Monira Al Qadiri: Portraits of the End of the World, p.2

, 7 April 2015
video

“It’s not really about oil running out, it’s about oil becoming worthless again”, says Monira Al Qadiri in the second instalment (see here for the first) in a pilot series, titled Money Makes the World Go ‘Round, produced in partnership with arts digital production unit Video in Common (ViC). The Beirut-based artist explores history as construction in a contemporary milieu of global capital and linguistic imperialism. In an age of networked communication, driven by the internet, the role of the English language and corporate branding becomes central to economic development and rapid cultural change in regions like the Middle East.

“It’s this conflation between corporate culture and the state”, adds Al Qadiri about the practice of art collective GCC (taking its name from the economic and political union Gulf Cooperation Council) of which she’s a member. With her solo work, Al Qadiri goes further in examining the homogenising effects of economic language and communication networks, beyond global politics and business, to national identity and even religion.

Art and economics is central to the Money Makes the World Go ‘Round series –exploring art and artists in a global market –to publish at the start of every week from the last day of March to June, 2015. It features six artists from cities around the networked world. **

Watch the video embedded above or see here for Part One.

This project has been made possible through the generous support of Arts Council England.

We Dance, We Smoke, We Kiss @ Fahrenheit, Sep 16 – Dec 10

14 September 2016

“It’s not really about oil running out, it’s about oil becoming worthless again”, says Monira Al Qadiri in the second instalment (see here for the first) in a pilot series, titled Money Makes the World Go ‘Round, produced in partnership with arts digital production unit Video in Common (ViC). The Beirut-based artist explores history as construction in a contemporary milieu of global capital and linguistic imperialism. In an age of networked communication, driven by the internet, the role of the English language and corporate branding becomes central to economic development and rapid cultural change in regions like the Middle East.

“It’s this conflation between corporate culture and the state”, adds Al Qadiri about the practice of art collective GCC (taking its name from the economic and political union Gulf Cooperation Council) of which she’s a member. With her solo work, Al Qadiri goes further in examining the homogenising effects of economic language and communication networks, beyond global politics and business, to national identity and even religion.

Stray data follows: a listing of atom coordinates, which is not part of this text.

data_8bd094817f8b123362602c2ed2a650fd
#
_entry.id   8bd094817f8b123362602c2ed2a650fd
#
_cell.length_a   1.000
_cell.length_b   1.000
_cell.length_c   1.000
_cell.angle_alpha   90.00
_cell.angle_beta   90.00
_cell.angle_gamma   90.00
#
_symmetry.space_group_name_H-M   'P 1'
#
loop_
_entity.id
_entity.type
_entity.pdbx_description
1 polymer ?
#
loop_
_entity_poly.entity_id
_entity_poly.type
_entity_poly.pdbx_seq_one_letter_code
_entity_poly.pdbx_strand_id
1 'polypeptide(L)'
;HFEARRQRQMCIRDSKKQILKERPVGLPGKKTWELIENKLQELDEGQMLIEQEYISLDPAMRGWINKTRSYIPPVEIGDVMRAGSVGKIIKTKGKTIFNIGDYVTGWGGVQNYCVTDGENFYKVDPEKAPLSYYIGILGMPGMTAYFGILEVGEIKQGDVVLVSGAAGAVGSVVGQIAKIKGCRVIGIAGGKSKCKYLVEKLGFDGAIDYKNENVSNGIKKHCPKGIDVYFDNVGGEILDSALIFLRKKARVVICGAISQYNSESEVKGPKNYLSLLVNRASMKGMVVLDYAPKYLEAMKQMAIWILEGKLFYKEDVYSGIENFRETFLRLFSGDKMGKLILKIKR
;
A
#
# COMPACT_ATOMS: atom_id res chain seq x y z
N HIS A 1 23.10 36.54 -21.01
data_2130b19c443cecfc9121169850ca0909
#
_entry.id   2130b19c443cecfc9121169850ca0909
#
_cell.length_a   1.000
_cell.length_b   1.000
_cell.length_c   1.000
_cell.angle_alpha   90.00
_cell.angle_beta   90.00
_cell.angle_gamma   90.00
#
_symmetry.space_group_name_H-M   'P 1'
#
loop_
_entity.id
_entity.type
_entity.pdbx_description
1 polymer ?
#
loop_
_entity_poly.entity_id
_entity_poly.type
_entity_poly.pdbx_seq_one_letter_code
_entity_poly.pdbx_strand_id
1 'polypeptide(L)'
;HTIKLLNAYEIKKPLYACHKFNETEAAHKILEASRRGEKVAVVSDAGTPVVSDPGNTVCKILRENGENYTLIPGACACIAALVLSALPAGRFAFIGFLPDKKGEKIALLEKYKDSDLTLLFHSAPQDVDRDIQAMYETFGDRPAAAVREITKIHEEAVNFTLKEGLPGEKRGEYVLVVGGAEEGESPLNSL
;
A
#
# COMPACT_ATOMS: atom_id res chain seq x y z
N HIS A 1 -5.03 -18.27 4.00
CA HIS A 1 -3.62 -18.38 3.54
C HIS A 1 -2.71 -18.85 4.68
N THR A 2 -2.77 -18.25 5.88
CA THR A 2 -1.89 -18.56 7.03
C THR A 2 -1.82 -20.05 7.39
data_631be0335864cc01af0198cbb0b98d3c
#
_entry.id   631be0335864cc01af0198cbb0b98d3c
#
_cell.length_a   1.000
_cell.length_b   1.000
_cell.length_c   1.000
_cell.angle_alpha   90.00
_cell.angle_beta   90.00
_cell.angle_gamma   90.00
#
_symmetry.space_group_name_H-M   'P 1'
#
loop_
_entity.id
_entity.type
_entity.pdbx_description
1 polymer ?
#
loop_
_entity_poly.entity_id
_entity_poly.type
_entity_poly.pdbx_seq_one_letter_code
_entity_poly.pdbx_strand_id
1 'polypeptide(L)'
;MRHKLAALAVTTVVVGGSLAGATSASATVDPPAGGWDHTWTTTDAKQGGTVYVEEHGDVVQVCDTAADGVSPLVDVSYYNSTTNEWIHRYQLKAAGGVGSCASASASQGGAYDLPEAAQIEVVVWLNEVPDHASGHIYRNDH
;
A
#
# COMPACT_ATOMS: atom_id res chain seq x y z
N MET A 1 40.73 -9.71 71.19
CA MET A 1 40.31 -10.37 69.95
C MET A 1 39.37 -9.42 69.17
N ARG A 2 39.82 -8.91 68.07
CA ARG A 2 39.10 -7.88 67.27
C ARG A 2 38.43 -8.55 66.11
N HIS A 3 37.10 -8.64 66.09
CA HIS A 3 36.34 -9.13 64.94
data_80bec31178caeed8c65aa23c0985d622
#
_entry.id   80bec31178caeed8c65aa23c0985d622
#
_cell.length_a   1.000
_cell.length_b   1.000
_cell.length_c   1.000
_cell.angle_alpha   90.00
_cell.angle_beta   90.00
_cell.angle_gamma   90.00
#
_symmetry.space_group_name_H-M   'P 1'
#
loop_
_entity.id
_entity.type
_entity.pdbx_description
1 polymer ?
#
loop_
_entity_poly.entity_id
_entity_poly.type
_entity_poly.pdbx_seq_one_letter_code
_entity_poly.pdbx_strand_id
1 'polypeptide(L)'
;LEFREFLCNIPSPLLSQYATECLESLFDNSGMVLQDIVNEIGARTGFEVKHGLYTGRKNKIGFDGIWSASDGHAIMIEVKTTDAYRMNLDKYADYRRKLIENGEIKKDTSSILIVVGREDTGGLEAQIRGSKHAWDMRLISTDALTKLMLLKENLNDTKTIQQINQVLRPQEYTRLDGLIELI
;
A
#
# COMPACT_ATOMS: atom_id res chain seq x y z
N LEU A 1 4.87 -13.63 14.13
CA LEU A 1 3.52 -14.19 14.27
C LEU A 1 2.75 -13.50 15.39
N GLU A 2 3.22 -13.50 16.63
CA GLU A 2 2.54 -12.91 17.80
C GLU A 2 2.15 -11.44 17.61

Art and economics is central to the Money Makes the World Go ‘Round series –exploring art and artists in a global market –to publish at the start of every week from the last day of March to June, 2015. It features six artists from cities around the networked world. **

Watch the video embedded above or see here for Part One.

This project has been made possible through the generous support of Arts Council England.

Imperfect Chronology @ Whitechapel Gallery, Aug 23 – Jan 8

22 August 2016

“It’s not really about oil running out, it’s about oil becoming worthless again”, says Monira Al Qadiri in the second instalment (see here for the first) in a pilot series, titled Money Makes the World Go ‘Round, produced in partnership with arts digital production unit Video in Common (ViC). The Beirut-based artist explores history as construction in a contemporary milieu of global capital and linguistic imperialism. In an age of networked communication, driven by the internet, the role of the English language and corporate branding becomes central to economic development and rapid cultural change in regions like the Middle East.

“It’s this conflation between corporate culture and the state”, adds Al Qadiri about the practice of art collective GCC (taking its name from the economic and political union Gulf Cooperation Council) of which she’s a member. With her solo work, Al Qadiri goes further in examining the homogenising effects of economic language and communication networks, beyond global politics and business, to national identity and even religion.

Art and economics is central to the Money Makes the World Go ‘Round series –exploring art and artists in a global market –to publish at the start of every week from the last day of March to June, 2015. It features six artists from cities around the networked world. **

Watch the video embedded above or see here for Part One.

This project has been made possible through the generous support of Arts Council England.